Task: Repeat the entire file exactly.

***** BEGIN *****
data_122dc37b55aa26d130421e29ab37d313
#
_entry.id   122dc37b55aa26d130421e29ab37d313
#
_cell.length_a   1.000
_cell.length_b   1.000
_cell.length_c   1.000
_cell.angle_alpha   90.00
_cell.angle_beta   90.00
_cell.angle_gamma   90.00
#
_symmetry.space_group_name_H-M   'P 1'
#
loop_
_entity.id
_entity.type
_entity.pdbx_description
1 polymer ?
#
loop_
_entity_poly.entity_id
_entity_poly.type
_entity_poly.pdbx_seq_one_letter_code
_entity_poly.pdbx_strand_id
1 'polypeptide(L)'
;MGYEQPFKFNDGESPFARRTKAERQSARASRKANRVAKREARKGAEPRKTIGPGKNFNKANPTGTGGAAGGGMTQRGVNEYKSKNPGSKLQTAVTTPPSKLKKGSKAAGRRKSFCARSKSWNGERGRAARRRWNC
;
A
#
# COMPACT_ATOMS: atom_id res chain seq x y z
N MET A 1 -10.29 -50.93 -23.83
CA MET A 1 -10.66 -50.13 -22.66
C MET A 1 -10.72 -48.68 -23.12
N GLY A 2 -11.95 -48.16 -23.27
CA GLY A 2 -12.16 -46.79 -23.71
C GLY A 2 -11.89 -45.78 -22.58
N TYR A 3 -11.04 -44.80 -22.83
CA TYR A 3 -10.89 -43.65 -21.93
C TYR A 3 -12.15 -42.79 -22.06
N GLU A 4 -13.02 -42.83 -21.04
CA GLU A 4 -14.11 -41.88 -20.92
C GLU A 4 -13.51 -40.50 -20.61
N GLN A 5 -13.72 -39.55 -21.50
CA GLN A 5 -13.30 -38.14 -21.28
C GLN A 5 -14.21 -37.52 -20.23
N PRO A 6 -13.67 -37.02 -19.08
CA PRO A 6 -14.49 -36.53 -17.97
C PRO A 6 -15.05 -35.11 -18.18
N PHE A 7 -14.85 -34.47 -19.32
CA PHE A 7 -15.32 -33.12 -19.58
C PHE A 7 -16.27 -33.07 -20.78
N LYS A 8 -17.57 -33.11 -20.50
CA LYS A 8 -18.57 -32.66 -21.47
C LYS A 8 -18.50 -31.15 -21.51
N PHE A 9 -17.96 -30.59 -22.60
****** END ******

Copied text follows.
data_122dc37b55aa26d130421e29ab37d313
#
_entry.id   122dc37b55aa26d130421e29ab37d313
#
_cell.length_a   1.000
_cell.length_b   1.000
_cell.length_c   1.000
_cell.angle_alpha   90.00
_cell.angle_beta   90.00
_cell.angle_gamma   90.00
#
_symmetry.space_group_name_H-M   'P 1'
#
loop_
_entity.id
_entity.type
_entity.pdbx_description
1 polymer ?
#
loop_
_entity_poly.entity_id
_entity_poly.type
_entity_poly.pdbx_seq_one_letter_code
_entity_poly.pdbx_strand_id
1 'polypeptide(L)'
;MGYEQPFKFNDGESPFARRTKAERQSARASRKANRVAKREARKGAEPRKTIGPGKNFNKANPTGTGGAAGGGMTQRGVNEYKSKNPGSKLQTAVTTPPSKLKKGSKAAGRRKSFCARSKSWNGERGRAARRRWNC
;
A
#
# COMPACT_ATOMS: atom_id res chain seq x y z
N MET A 1 -10.29 -50.93 -23.83
CA MET A 1 -10.66 -50.13 -22.66
C MET A 1 -10.72 -48.68 -23.12
N GLY A 2 -11.95 -48.16 -23.27
CA GLY A 2 -12.16 -46.79 -23.71
C GLY A 2 -11.89 -45.78 -22.58
N TYR A 3 -11.04 -44.80 -22.83
CA TYR A 3 -10.89 -43.65 -21.93
C TYR A 3 -12.15 -42.79 -22.06
N GLU A 4 -13.02 -42.83 -21.04
CA GLU A 4 -14.11 -41.88 -20.92
C GLU A 4 -13.51 -40.50 -20.61
N GLN A 5 -13.72 -39.55 -21.50
CA GLN A 5 -13.30 -38.14 -21.28
C GLN A 5 -14.21 -37.52 -20.23
N PRO A 6 -13.67 -37.02 -19.08
CA PRO A 6 -14.49 -36.53 -17.97
C PRO A 6 -15.05 -35.11 -18.18
N PHE A 7 -14.85 -34.47 -19.32
CA PHE A 7 -15.32 -33.12 -19.58
C PHE A 7 -16.27 -33.07 -20.78
N LYS A 8 -17.57 -33.11 -20.50
CA LYS A 8 -18.57 -32.66 -21.47
C LYS A 8 -18.50 -31.15 -21.51
N PHE A 9 -17.96 -30.59 -22.60